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Abstract Detail

Developmental and Structural Section

Meis Chormanski, Theresa [1], Richards, Jennifer [1].

Morphology and anatomy of three common Everglades Utricularia species: U. gibba, U. subulata, and U. cornuta.

OF the approximately 475 carnivorous plant species, over 200 belong to the genus Utricularia, the bladderworts. Ten species of Utricularia are native to South Florida and seven are found in Everglades National Park. These Utricularia species are important components of local wetlands, comprising three of the 15 most common species in the 1999 and 2005 EPA REMAP plant surveys. Despite their abundance, we do not have a good understanding of the basic biology of Everglades Utricularia species. Utricularia species have lost the typical angiosperm structure, are flexible in their growth patterns, and have predatory or mutualistic interactions with organisms in their traps. These characteristics complicate understanding their position in local plant communities; increased knowledge of their biology will contribute to understanding community structure and ecosystem processes in the Everglades. We analyzed the morphology of U. gibba, U. cornuta, and U. subulata using dissecting, compound and scanning electron microscopy. Paraffin-embedded stained sections were used to examine internal anatomy. U. gibba is classified as an affixed aquatic while U. cornuta and U. subulata are terrestrial but all three can occur in submerged benthic or floating periphyton mats. Additionally, the three are commonly confused because their morphology exhibits a high degree of plasticity. Vegetatively, U. gibba consists of mat-forming stolons from which filiform, dichotomously branching leaves arise. The leaves bear traps, and axillary buds are often present. Although phylogenetically divergent, U. cornuta and U. subulata are morphologically similar. These two species produce stolons with linear green leaves and “rhizoids” or thin, non-photosynthetic organs that anchor the plant in the substrate. Unlike U. gibba, traps are found on all plant organs. For this study, the range of plasticity was determined by quantifying the vegetative characteristics of field-collected plants. All species were plastic in their growth forms with morphological variation correlating to nutrient availability.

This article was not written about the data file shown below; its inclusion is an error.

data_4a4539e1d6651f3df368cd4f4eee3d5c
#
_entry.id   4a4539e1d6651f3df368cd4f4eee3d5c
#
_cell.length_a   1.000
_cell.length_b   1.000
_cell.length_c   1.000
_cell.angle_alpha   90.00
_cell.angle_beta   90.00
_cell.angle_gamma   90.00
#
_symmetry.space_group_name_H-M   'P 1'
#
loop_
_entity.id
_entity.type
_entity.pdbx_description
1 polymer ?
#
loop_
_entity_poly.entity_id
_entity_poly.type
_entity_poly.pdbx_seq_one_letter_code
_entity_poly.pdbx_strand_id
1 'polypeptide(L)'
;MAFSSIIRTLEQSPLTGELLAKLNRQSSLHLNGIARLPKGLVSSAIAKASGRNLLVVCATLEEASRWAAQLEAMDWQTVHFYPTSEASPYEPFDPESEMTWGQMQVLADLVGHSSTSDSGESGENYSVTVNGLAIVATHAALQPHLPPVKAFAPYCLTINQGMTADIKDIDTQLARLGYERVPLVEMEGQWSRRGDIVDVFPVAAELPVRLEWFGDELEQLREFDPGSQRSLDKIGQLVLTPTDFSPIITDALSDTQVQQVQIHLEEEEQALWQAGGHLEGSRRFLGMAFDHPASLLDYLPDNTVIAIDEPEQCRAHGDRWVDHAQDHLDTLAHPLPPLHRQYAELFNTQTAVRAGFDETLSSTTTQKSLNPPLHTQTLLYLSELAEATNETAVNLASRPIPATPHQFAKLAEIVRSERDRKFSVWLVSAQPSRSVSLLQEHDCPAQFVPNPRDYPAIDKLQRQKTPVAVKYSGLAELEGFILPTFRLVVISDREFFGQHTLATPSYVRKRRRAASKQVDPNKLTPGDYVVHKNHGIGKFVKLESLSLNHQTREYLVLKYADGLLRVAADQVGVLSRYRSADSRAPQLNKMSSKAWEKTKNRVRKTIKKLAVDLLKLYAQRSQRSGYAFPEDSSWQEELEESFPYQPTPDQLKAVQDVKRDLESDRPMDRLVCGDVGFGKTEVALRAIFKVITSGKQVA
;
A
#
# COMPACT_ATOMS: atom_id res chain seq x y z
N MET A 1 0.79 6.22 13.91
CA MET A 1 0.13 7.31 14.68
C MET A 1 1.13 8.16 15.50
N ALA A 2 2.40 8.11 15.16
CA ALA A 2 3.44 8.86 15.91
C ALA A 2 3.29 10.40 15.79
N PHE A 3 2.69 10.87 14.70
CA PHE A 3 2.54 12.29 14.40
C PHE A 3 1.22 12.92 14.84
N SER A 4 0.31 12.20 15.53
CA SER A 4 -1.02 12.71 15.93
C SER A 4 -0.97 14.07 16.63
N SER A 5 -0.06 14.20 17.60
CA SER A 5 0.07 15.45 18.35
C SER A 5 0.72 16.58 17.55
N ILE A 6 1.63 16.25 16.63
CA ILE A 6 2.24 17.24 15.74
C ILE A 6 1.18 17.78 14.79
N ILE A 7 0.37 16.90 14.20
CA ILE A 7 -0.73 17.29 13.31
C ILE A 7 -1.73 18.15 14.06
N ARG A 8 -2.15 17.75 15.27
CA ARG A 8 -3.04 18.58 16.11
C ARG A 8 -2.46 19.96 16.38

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1 - Florida International University, Deparment of Biological Sciences, 11200 SW 8th St., Miami, Florida, 33199, USA

Carnivorous Plants
aquatic plants

Presentation Type: Oral Paper:Papers for Sections
Session: 2-2
Location: 303/Bell Memorial Union
Date: Monday, July 31st, 2006
Time: 8:15 AM
Abstract ID:774

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